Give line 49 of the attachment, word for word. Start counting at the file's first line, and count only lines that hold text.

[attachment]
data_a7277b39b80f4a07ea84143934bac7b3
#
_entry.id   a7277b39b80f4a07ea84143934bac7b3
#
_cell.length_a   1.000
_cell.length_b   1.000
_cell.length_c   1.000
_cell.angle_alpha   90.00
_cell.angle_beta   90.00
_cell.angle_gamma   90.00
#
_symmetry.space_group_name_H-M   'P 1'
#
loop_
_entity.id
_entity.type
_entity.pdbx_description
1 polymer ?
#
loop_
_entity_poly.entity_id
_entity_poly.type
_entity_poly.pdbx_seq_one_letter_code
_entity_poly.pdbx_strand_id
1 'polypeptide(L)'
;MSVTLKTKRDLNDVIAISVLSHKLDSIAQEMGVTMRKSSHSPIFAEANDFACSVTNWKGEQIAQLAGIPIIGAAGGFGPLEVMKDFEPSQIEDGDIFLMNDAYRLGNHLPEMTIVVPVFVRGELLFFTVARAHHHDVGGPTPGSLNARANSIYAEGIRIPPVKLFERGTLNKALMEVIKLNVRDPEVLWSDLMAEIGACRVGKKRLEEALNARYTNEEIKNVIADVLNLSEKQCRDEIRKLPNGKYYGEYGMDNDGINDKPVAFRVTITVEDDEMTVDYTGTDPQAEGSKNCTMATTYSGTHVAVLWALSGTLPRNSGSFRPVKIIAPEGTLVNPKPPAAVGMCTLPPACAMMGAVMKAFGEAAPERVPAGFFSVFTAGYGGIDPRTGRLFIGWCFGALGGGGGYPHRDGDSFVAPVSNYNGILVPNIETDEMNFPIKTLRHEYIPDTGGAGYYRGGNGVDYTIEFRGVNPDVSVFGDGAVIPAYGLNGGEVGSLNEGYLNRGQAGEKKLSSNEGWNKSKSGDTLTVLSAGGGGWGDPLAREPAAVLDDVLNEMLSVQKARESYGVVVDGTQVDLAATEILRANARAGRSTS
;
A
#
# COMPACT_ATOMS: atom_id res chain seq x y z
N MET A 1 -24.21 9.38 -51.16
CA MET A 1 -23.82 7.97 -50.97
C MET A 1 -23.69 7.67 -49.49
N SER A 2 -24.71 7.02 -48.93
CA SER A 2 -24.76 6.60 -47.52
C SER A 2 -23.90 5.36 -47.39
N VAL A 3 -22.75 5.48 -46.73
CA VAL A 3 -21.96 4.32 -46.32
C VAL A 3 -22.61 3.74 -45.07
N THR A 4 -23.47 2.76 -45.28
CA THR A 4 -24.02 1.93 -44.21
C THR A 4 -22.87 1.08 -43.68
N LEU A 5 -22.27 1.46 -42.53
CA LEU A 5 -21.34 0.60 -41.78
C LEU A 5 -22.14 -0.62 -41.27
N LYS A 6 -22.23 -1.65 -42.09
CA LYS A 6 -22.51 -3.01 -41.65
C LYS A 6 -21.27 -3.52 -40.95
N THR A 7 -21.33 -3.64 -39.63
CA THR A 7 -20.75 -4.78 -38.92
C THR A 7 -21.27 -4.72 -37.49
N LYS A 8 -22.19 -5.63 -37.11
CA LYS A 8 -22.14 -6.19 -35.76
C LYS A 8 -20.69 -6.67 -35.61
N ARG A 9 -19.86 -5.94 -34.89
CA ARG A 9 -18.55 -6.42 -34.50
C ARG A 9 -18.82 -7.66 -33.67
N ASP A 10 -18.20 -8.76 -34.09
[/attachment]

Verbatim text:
N THR A 7 -21.33 -3.64 -39.63